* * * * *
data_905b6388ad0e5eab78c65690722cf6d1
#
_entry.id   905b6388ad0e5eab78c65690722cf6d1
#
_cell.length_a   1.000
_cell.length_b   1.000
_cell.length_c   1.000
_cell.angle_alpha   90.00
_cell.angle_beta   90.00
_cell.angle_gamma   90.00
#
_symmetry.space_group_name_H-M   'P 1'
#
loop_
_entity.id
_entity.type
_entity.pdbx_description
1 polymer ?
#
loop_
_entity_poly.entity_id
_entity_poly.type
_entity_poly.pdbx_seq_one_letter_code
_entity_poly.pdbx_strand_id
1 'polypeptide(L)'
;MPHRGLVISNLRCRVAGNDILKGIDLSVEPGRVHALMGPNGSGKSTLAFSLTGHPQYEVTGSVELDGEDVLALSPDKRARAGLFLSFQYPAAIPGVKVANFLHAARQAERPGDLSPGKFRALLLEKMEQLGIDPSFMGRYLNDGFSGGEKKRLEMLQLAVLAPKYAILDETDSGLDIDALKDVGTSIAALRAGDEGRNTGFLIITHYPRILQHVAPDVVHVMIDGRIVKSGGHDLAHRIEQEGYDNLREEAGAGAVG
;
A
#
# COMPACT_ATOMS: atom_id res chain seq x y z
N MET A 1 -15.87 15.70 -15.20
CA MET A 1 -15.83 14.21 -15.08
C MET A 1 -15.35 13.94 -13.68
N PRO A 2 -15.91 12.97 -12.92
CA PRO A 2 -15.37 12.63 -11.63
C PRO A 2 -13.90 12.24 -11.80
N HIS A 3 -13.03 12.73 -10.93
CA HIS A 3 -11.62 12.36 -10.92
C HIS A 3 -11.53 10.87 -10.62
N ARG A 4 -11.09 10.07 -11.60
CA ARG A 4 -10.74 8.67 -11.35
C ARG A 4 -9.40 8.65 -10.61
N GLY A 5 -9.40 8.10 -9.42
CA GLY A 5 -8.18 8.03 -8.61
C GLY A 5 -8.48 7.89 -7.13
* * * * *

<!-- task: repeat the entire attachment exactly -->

data_905b6388ad0e5eab78c65690722cf6d1
#
_entry.id   905b6388ad0e5eab78c65690722cf6d1
#
_cell.length_a   1.000
_cell.length_b   1.000
_cell.length_c   1.000
_cell.angle_alpha   90.00
_cell.angle_beta   90.00
_cell.angle_gamma   90.00
#
_symmetry.space_group_name_H-M   'P 1'
#
loop_
_entity.id
_entity.type
_entity.pdbx_description
1 polymer ?
#
loop_
_entity_poly.entity_id
_entity_poly.type
_entity_poly.pdbx_seq_one_letter_code
_entity_poly.pdbx_strand_id
1 'polypeptide(L)'
;MPHRGLVISNLRCRVAGNDILKGIDLSVEPGRVHALMGPNGSGKSTLAFSLTGHPQYEVTGSVELDGEDVLALSPDKRARAGLFLSFQYPAAIPGVKVANFLHAARQAERPGDLSPGKFRALLLEKMEQLGIDPSFMGRYLNDGFSGGEKKRLEMLQLAVLAPKYAILDETDSGLDIDALKDVGTSIAALRAGDEGRNTGFLIITHYPRILQHVAPDVVHVMIDGRIVKSGGHDLAHRIEQEGYDNLREEAGAGAVG
;
A
#
# COMPACT_ATOMS: atom_id res chain seq x y z
N MET A 1 -15.87 15.70 -15.20
CA MET A 1 -15.83 14.21 -15.08
C MET A 1 -15.35 13.94 -13.68
N PRO A 2 -15.91 12.97 -12.92
CA PRO A 2 -15.37 12.63 -11.63
C PRO A 2 -13.90 12.24 -11.80
N HIS A 3 -13.03 12.73 -10.93
CA HIS A 3 -11.62 12.36 -10.92
C HIS A 3 -11.53 10.87 -10.62
N ARG A 4 -11.09 10.07 -11.60
CA ARG A 4 -10.74 8.67 -11.35
C ARG A 4 -9.40 8.65 -10.61
N GLY A 5 -9.40 8.10 -9.42
CA GLY A 5 -8.18 8.03 -8.61
C GLY A 5 -8.48 7.89 -7.13